Opinion: Peace Is Impossible, for Now

Photo Courtesy of UN Photo/Marco Castro

The hate-filled, violence-promoting speech from the Hamas leadership this past weekend was nothing new. Hamas has long advocated malice with no offer of permanent reconciliation towards Israel. But while the recent speeches should have shocked no one, the dark, secret reality is that Palestinian President Mahmoud Abbas is also unwilling to make peace with Israel. And there’s no hope for the situation to change until the Palestinian leadership does.

As Israeli Prime Minister Benjamin Netanyahu so aptly put it, the enemies of Israel unveiled their true face again at the events celebrating the 25th anniversary of the Hamas movement. The terror group’s political leader, not their military leader but the political one, actually boldly told the crowds that violence was the “right way.”

The Hamas military wing website quoted him as saying on Saturday, “The armed resistance is the real and the right way to liberate the land and restore the rights.”

If that wasn’t enough, Khaled Meshaal was quoted by the Palestinian Ma’an News Agency as claiming every inch of “Palestine,” which he made clear was not just the West Bank and the Gaza Strip, but “from the river to the sea and from the south to the north.”

He was quoted as sounding quite determined never to reach peace with Israel. “There will be no concession on an inch of the land. We will never recognize the legitimacy of the Israeli occupation and therefore there is no legitimacy for Israel, no matter how long it will take.”

This comes on the heels of the Hamas Twitter feed telling “Zionists”—Jews who actively believe they have a right to live in their ancient homeland—to “go home” to Germany.

Remember, these aren’t hidden discussions in basements being leaked to the press. These are Tweets in English and speeches to crowds. No matter how often Meshaal may claim to be willing to accept a Palestinian state on the 1967 lines, he has made quite clear those words do not mean he will accept the permanency of the State of Israel. “No matter how long it will take”—if a short-term quasi-peace is necessary to ultimately drive the Jews into the sea, Meshaal will do it.

And it is that underlying, undergirding, defining hatred that makes any piece of paper Israel signs with Palestinian leadership so worthless.

But what about Abbas? He’s renounced violence. Even admitted privately that Palestinian refugees can’t flood Israel. Even admitted he won’t lay claim to his homeland in the Israeli town of Safed.

But those words are as meaningless as Meshaal offering to take the 1967 lines.

The truth is that people do what they want to do. And for over two years Abbas has refused to resume peace talks with Israel. He has rejected every offer to negotiate. He has escalated the diplomacy against Israel. And he has never urged his people to heal and forgive Israel.

Instead he spews invective at the United Nations. Palestinian Media Watch has made a business of translating the wealth of anti-Israel, rejectionist media sent to the Palestinian people—and that’s media under Abbas’ control. Need proof? Just visit Palwatch.org and see what the Palestinian people are being fed. It’s not peace.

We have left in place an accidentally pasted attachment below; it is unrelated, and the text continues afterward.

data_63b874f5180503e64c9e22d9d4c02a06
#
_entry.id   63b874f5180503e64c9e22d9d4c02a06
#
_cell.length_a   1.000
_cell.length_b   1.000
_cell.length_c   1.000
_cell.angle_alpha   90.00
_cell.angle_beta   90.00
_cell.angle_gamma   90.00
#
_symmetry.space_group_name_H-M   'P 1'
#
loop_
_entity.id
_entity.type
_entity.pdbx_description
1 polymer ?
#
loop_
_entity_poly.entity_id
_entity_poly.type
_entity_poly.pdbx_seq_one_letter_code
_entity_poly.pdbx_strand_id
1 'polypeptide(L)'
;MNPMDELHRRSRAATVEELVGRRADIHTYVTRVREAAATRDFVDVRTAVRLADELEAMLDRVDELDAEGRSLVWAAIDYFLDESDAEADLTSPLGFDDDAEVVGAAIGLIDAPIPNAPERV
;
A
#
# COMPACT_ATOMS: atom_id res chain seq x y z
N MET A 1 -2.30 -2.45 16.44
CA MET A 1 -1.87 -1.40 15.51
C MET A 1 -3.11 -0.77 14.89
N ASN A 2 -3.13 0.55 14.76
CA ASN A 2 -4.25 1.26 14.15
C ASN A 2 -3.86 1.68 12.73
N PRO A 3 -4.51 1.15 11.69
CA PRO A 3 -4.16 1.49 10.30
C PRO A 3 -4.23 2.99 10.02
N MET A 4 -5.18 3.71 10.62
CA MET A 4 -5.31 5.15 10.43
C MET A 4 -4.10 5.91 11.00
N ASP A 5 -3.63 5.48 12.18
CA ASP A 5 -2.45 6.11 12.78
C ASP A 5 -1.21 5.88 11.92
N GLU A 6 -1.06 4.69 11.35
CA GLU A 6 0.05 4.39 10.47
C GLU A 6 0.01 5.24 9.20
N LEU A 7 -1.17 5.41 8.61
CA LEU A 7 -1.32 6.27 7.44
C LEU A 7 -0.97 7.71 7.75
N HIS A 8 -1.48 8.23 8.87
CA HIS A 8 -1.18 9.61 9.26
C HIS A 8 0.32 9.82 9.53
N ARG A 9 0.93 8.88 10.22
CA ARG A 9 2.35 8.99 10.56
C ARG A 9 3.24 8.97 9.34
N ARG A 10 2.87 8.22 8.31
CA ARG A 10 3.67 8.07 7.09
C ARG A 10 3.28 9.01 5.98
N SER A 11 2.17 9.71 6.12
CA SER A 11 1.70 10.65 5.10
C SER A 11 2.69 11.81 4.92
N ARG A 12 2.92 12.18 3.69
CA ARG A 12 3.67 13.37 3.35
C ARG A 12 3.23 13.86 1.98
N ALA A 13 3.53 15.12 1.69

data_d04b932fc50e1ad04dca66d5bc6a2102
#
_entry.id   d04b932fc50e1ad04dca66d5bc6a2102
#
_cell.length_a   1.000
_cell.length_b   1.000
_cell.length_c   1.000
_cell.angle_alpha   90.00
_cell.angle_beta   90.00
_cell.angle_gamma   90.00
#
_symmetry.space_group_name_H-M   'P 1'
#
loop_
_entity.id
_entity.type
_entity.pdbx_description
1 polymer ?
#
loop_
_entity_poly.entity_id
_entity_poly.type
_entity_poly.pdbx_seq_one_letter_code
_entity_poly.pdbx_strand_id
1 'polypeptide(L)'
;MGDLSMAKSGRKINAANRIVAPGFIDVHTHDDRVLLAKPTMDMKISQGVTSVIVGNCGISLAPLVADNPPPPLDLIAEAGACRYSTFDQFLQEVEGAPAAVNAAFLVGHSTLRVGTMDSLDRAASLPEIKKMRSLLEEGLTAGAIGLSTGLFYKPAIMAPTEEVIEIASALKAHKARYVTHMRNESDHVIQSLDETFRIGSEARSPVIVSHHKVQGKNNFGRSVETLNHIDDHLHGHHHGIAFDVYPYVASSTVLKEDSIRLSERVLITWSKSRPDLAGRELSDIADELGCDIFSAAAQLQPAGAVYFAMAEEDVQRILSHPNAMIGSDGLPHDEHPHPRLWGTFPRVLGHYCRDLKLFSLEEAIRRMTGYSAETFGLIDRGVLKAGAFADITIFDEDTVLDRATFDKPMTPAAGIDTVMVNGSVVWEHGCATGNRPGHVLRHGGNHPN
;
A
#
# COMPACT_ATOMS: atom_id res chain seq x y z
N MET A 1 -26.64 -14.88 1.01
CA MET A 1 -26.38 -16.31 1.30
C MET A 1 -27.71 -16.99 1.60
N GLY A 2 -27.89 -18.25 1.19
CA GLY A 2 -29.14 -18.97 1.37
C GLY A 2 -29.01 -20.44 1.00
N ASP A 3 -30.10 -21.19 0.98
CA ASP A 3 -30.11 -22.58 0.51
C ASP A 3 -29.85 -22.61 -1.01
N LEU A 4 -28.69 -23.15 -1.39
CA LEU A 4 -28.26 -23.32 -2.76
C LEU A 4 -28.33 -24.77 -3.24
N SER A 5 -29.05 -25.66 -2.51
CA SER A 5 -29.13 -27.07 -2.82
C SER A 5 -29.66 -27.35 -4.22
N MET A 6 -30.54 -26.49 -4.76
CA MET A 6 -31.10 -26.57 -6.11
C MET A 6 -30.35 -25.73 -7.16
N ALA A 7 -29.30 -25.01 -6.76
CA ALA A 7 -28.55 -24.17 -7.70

What’s really needed is for a Palestinian leader to finally say, “Enough. The conflict is over, we accept Israel and it’s time to bring healing.”

Nelson Mandela finally learned this lesson and tried to heal the gaping wound in South Africa. Egypt’s Anwar Sadat even took the practical step of visiting Jerusalem to proclaim peace to Israel.

But Abbas? He goes to New York to declare Israel a monster. His officials threaten to drag Jerusalem before the Security Council.

The United States has a rare chance to try and convince Abbas to change his ways by using the UN move by the Palestinians as justification to withhold funding. The West Bank is economically fragile. Protests already broke out earlier this year. Given six months of a thread-bare government cupboard and maybe they’ll get the message. Or at least maybe they’ll try. Or maybe someone else will rise up who will.

Despite the existence of the Israel-Palestinian conflict in the 1980s, Palestinians could work in Jerusalem. Settlers even made friends with Palestinians in Gaza. The First Intifada helped change the perspective to one of widespread conflict and tight security barriers between the sides. The Second Intifada brought suicide bombers to Jewish public busses and bars.

As a result, an entire generation of Israelis has been force-fed the image of the Palestinian terrorist who wants to kill them—an image given them by the Palestinians themselves.

It is not Netanyahu who needs to make a gesture for peace. It’s Abbas who needs to prove he wants peace and not just a diplomatic means to continue the conflict. To prove he isn’t just as willing as Hamas to take as much time as it takes to drive Israel out of the Middle East.

Words are cheap. Actions speak louder. And right now Abbas’ actions are speaking as loud as Hamas’ words.

(By Joshua Spurlock, www.themideastupdate.com, December 9, 2012)